DUNFRIES Potomac senior Ivan Parker is a work in progress both athletically and academically.
The Panthers standout shot putter is not where he wants to be yet but his hard work in the classroom and on the track just might lead to a Division-I scholarship.
Parker tasted tremendous success early in his brief shot put career. In his first season competing in the event, Parker heaved a 50-foot, four-inch throw to finish fifth in the 2001 indoor state meet. That success was short-lived, though.
He slipped down to a 1.75 grade point average the next grading period and was ineligible for the outdoor season. And it wasn’t until a verbal kick in the pants by track coach Bill Stearns two months ago that Parker realized he had to work harder in class to garner a track scholarship.
“I was really giving him a hard time because he’d come to me about nationals, and I was like why should I bother filling out a national form if you’re not going to be eligible,” Stearns said. “I kind of said, they’ll be headlines that say Ivan Parker Ineligible. Then on your way to McDonald’s, you can read that every day.”
His grade point average is now at 2.2 and he recently scored a 1080 on the SAT, which makes him eligible to play at a Division I school his freshman year. The smarts were always there, he just needed to apply himself.
“It just took a lot of buckling down,” Parker said. “I had a problem with lethargy. I had to train during the summer to make sure I am ready for the season along with getting my grades up during summer school.”
Now the future looks bright for Parker, the son of a Air Force serviceman and a grandson of an amateur boxer. Parker recently hurled a 56-11, a mark that Stearns said borders on major Division-I interest.
“Throwing 57 is a lot of different than 51,” Stearns said. “A number of people that throw 51 compared to people that throw 57. If he hits the 60 [feet] range out, that will put him in a big-time category.”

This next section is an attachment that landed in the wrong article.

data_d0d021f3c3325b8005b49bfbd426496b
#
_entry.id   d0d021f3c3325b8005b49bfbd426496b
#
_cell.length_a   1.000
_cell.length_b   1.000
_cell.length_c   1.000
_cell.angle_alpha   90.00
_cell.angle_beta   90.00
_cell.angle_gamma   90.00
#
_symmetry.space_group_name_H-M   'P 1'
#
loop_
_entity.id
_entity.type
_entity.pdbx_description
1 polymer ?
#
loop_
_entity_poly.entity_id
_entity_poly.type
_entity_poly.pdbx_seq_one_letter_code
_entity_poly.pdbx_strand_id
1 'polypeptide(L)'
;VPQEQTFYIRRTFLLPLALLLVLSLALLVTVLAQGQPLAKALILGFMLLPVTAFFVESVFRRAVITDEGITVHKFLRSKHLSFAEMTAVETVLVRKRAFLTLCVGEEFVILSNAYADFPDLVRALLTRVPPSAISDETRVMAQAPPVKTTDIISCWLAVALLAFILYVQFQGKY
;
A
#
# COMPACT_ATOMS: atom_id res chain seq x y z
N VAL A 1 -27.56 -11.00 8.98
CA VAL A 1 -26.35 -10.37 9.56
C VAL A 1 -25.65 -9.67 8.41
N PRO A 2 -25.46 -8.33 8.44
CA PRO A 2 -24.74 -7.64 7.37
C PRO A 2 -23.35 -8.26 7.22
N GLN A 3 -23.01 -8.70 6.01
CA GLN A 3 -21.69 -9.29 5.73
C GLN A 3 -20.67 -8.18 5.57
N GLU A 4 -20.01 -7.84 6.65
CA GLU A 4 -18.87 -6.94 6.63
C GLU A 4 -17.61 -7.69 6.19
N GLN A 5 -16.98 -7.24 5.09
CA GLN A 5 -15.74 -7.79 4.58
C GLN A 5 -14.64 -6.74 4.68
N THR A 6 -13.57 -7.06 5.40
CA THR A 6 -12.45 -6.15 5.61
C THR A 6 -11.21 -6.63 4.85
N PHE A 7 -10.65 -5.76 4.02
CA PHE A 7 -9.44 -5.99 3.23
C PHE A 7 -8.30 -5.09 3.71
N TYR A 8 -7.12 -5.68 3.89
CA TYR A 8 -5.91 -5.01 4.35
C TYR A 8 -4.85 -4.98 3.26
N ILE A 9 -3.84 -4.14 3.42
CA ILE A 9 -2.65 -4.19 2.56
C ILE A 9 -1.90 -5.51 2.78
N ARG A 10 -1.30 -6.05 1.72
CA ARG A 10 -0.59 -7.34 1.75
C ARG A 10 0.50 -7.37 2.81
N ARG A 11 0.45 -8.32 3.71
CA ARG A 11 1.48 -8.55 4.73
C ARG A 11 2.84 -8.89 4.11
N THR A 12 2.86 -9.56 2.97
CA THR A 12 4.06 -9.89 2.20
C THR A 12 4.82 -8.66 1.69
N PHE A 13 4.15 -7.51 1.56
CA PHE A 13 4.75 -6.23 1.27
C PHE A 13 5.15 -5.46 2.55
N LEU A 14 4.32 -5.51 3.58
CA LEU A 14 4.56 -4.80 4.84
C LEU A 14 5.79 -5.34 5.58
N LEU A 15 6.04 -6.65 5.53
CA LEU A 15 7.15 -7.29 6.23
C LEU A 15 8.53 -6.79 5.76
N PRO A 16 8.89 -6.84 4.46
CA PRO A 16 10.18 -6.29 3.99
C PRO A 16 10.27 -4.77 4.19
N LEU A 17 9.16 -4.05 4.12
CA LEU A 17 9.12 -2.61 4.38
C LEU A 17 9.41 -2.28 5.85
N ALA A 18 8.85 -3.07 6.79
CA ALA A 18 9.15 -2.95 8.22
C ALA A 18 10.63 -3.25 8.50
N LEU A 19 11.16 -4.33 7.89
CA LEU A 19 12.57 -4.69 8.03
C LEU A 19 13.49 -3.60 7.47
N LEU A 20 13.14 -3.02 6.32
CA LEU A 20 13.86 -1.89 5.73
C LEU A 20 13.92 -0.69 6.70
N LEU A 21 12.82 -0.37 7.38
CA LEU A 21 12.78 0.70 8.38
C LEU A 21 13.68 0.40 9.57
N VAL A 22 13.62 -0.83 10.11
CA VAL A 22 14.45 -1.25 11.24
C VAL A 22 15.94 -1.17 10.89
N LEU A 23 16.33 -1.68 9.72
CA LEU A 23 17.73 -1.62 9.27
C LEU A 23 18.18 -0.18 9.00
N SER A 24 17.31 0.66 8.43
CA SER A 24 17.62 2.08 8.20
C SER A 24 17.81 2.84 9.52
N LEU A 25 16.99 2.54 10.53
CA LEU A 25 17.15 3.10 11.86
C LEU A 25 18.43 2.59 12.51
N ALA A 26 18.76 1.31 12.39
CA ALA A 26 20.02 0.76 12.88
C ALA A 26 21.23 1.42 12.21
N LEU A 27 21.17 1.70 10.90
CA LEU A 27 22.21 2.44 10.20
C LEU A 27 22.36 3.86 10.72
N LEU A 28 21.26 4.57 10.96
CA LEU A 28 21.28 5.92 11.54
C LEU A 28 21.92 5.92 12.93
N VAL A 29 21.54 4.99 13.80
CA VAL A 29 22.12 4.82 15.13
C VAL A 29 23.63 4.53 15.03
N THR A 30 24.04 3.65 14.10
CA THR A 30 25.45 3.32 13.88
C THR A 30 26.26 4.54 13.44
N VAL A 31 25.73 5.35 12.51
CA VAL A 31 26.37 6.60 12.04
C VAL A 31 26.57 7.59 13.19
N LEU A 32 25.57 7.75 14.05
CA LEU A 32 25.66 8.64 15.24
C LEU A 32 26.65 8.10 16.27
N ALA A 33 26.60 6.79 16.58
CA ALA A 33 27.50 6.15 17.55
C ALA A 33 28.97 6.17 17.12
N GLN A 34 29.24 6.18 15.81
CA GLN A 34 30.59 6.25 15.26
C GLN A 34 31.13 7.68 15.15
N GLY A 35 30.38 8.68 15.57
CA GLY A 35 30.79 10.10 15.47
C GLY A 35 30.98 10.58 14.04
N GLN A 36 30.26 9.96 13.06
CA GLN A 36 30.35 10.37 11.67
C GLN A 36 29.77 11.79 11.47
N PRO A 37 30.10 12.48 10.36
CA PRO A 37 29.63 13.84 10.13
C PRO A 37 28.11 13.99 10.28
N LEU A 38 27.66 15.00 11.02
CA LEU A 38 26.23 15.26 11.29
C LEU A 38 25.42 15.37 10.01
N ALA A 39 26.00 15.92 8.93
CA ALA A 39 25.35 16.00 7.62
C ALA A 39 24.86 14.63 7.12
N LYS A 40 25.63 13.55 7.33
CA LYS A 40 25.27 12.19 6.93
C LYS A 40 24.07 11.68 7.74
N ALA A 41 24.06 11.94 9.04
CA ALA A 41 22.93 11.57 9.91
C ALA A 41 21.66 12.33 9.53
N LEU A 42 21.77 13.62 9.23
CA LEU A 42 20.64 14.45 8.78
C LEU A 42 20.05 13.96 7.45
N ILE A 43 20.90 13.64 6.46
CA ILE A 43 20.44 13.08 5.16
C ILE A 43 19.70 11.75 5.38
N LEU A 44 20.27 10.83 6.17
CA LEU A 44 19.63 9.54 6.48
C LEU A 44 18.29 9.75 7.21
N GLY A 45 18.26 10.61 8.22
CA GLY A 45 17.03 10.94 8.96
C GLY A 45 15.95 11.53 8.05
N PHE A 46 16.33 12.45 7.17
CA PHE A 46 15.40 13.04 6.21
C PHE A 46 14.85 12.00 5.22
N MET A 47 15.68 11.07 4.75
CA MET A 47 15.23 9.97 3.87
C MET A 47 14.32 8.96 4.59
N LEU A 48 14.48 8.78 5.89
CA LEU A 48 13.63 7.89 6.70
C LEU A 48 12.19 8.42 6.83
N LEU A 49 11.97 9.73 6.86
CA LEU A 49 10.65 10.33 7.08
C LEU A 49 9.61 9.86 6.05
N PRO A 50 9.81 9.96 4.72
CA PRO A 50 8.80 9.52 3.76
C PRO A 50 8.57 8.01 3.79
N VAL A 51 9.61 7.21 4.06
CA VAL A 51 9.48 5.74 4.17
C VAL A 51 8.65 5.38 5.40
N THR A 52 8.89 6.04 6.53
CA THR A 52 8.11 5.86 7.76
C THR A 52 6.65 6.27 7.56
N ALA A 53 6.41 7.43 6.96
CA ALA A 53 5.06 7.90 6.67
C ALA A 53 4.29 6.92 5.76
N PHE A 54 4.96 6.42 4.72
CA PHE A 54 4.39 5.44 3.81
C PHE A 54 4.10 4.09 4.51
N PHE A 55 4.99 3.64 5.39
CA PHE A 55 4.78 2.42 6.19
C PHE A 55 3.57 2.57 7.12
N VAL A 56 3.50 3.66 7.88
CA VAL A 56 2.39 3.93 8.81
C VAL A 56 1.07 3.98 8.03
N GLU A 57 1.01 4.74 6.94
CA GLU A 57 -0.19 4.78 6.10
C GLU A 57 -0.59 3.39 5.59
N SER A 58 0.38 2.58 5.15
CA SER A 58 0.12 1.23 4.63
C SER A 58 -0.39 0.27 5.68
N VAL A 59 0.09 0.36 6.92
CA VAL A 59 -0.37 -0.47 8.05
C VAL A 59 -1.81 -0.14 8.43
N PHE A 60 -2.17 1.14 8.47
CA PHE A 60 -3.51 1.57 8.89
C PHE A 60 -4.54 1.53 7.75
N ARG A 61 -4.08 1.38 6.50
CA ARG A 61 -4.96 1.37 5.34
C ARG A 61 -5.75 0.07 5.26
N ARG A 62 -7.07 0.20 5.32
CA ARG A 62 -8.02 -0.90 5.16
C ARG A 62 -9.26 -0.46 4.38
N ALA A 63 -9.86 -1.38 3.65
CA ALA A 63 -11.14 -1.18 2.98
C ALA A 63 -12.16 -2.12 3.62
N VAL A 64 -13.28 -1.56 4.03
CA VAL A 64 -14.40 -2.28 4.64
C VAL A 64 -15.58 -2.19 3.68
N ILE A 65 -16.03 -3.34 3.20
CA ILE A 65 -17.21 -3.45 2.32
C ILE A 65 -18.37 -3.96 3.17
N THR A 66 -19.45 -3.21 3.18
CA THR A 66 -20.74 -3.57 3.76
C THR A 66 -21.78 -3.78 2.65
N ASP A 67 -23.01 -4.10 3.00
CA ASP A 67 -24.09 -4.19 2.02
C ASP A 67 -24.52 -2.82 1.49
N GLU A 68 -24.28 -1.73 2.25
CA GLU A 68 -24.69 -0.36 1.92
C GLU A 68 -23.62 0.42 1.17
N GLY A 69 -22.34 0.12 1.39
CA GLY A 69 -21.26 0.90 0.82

Potomac throws coach Levi Frye thinks Parker can eventually hit the mid 60s, maybe as early as the outdoor track season.
“He hasn’t had a complete throw yet,” Frye said. “Every time we think he’s going to have one, he leaves one or two things out….He’s doing this on raw talent and raw strength.”
Frye and fellow shot coach Kim Bryson played large parts in Parker’s success, says Stearns. Frye was a standout football player and track star at King George High School and Bryson was an All-Met shot putter in Maryland before competing for Syracuse University.
“We have two outstanding coaches working with him so I just sort of stay out of the way,” Stearns said. “Hylton and Forest Park kids come over to Potomac and throw together sometimes. 15 or 20 of them will throw together because they [Bryson and Frye] are just that good.”
And Parker appreciates all that Frye and Bryson have done for him.
“They mainly push me and they saw that I have talent,” Parker said. “They taught me everything I know, pretty much.”
The three coaches also got on Parker’s case last season when they learned of his academic situation. However, it initially fell on deaf ears. It wasn’t until recently that Stearns noticed a real difference in his shot putter’s attitude toward school.
“I really gave him a hard time and he really started clicking in and working hard,” Stearns said. “He was sitting in here with me till 5:30 one day doing work. I think three or four months ago, he was just thinking he was going to graduate and get a job and that his opportunities weren’t there because he wasn’t getting a lot [of looks] in football. And then all of a sudden now, I think he’s seen that light and he’s kind of pulled everything together.”
This week Stearns plans to sit down with Parker and talk about colleges. That list could get lengthy if he tops what he’s already done.
“Especially with his lack of a throwing background and …he is in just his second season for throwing the shot, I’m not even sure he’s hit his level yet,” Stearns said. “He may jump to 60 and then hit his level.”
“Right now, [my goal] is to just to do the best I can this season and wherever the chips fall, they fall,” Parker added.
Just getting into college is the important part for Parker, not where he’s going. Parker, who’s lived in Suffolk, Alexandria, Bitburg, Germany and now Dumfries, would be the first in his family to attend college.
“Athleticism has been in my blood,” Parker said. “We’ve had a lot of athletes [in my family], but they didn’t accomplish anything.”
That family fact could change quite soon. With his grades now floating in the same area code as his throws, Parker has the potential to accomplish whatever he puts his mind and arm towards.
“He has lower body strength which is good and he has the determination to be out there,” Frye said. “He loves to throw. Other people usually get tired around 20 throws. He gets better as he keeps throwing so we encourage him to throw as much he can.”